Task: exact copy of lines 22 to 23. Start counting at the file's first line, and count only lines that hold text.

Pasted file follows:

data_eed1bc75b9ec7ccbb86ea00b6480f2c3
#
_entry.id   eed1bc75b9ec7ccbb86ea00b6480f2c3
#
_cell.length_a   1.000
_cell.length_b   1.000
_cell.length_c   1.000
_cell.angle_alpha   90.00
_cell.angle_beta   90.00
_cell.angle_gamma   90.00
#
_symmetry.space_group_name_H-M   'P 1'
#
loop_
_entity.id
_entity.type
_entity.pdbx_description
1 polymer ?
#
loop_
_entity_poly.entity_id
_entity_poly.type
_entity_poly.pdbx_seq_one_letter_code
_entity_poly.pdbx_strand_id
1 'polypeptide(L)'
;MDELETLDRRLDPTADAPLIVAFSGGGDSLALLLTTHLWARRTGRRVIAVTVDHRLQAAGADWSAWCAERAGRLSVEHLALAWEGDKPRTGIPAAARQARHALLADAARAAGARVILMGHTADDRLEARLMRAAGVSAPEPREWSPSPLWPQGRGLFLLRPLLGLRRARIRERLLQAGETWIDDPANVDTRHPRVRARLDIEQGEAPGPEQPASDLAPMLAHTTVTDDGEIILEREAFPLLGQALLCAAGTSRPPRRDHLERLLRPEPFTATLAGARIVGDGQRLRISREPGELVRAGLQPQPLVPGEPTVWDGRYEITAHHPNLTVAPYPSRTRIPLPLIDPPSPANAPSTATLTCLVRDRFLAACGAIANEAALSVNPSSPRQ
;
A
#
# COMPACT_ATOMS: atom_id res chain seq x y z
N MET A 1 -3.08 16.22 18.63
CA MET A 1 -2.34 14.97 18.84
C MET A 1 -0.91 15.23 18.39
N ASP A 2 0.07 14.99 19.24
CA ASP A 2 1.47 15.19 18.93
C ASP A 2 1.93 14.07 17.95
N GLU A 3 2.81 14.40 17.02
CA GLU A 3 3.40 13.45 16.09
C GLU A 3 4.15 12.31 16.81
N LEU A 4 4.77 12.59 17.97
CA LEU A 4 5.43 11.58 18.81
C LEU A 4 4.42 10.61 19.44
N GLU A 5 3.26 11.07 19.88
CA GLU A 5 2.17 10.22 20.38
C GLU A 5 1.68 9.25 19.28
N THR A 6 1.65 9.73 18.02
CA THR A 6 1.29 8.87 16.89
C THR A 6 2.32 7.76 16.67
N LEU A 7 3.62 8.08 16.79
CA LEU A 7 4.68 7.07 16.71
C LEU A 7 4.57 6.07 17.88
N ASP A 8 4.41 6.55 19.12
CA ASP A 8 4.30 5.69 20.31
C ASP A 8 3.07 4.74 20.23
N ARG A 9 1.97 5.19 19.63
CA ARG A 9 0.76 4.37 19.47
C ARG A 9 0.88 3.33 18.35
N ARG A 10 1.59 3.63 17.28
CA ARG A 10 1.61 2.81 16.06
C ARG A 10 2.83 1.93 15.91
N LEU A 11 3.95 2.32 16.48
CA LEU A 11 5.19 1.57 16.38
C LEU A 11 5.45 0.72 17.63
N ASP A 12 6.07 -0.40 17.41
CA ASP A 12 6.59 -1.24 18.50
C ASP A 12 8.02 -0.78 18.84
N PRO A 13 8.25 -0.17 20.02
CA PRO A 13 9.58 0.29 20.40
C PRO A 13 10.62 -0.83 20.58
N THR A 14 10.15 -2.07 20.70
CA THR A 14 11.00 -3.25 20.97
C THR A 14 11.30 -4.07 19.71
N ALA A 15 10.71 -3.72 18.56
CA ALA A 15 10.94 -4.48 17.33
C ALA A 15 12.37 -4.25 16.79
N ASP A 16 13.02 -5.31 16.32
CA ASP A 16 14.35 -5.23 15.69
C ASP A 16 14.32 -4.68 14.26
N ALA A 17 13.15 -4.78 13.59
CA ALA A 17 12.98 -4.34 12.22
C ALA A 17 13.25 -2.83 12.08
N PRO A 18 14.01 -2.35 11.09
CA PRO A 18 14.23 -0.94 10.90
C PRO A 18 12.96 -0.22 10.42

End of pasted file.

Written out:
_entity_poly.type
_entity_poly.pdbx_seq_one_letter_code